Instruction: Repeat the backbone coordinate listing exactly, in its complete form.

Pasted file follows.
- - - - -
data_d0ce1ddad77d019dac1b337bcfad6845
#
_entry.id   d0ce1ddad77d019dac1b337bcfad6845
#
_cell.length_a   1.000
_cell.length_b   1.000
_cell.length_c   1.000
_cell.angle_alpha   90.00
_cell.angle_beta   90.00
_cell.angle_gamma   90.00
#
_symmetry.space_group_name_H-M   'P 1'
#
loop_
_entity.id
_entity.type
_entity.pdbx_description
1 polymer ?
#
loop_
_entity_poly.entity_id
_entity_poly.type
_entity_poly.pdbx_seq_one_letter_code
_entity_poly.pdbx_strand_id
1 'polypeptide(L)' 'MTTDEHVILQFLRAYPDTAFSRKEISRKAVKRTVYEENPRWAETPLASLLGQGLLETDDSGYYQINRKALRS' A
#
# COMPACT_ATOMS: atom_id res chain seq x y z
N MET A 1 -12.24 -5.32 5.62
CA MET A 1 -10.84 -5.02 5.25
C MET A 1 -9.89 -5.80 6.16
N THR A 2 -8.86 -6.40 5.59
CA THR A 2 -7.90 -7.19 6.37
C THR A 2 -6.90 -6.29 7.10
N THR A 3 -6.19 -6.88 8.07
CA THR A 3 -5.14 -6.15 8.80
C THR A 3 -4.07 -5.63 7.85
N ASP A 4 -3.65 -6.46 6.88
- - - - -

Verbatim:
data_d0ce1ddad77d019dac1b337bcfad6845
#
_entry.id   d0ce1ddad77d019dac1b337bcfad6845
#
_cell.length_a   1.000
_cell.length_b   1.000
_cell.length_c   1.000
_cell.angle_alpha   90.00
_cell.angle_beta   90.00
_cell.angle_gamma   90.00
#
_symmetry.space_group_name_H-M   'P 1'
#
loop_
_entity.id
_entity.type
_entity.pdbx_description
1 polymer ?
#
loop_
_entity_poly.entity_id
_entity_poly.type
_entity_poly.pdbx_seq_one_letter_code
_entity_poly.pdbx_strand_id
1 'polypeptide(L)' 'MTTDEHVILQFLRAYPDTAFSRKEISRKAVKRTVYEENPRWAETPLASLLGQGLLETDDSGYYQINRKALRS' A
#
# COMPACT_ATOMS: atom_id res chain seq x y z
N MET A 1 -12.24 -5.32 5.62
CA MET A 1 -10.84 -5.02 5.25
C MET A 1 -9.89 -5.80 6.16
N THR A 2 -8.86 -6.40 5.59
CA THR A 2 -7.90 -7.19 6.37
C THR A 2 -6.90 -6.29 7.10
N THR A 3 -6.19 -6.88 8.07
CA THR A 3 -5.14 -6.15 8.80
C THR A 3 -4.07 -5.63 7.85
N ASP A 4 -3.65 -6.46 6.88